Professor Doug Altman was Professor of Statistics in Medicine at the University of Oxford, UK and founder of the Centre for Statistics in Medicine. He was a co-founder of the EQUATOR Network, chair of the EQUATOR Steering Group, and Founding Director of the UK EQUATOR Centre.
Doug published over 800 articles in peer-reviewed journals, including many aimed at clarifying statistical methods and ideas for medical researchers. He was the author of Practical Statistics for Medical Research (1991) and co-editor of Statistics with Confidence (1989 and 2000) and Systematic Reviews in Health Care (1995 and 2001). He was a statistical advisor to the Cochrane Collaboration and the BMJ. Doug had a long-standing interest in the reporting of medical research and was an executive member of several groups working on reporting guidelines, including CONSORT for randomised trials, QUOROM / PRISMA for systematic reviews, STROBE for epidemiological studies, and REMARK for tumour marker prognostic studies.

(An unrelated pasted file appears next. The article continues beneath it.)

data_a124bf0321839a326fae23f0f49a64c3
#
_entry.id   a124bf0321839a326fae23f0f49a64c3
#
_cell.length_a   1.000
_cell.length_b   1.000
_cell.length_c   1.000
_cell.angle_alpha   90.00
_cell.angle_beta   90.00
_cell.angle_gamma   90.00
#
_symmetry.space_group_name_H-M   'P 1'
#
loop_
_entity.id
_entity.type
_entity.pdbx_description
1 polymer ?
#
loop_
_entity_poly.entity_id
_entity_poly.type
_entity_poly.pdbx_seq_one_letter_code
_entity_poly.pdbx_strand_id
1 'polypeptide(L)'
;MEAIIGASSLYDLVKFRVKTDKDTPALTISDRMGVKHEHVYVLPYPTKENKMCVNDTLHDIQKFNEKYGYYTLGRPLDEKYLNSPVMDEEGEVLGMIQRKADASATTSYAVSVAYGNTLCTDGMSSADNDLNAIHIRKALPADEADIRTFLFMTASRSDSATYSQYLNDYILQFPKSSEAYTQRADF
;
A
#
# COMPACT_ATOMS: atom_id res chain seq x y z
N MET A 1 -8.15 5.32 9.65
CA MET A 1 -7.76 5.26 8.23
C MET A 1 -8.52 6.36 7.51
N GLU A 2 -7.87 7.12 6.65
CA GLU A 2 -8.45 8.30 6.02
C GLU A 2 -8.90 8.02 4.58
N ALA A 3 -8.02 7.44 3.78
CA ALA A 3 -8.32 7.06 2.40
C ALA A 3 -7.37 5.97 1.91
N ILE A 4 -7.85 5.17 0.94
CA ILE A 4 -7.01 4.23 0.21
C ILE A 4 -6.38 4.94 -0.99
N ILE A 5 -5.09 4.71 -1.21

Shona Kirtley joined the EQUATOR Network at the Centre for Statistics in Medicine in February 2011. Her key responsibilities include developing and maintaining both this website and our library for health research reporting. She also provides information management and literature search support for the research and educational activities of the Network.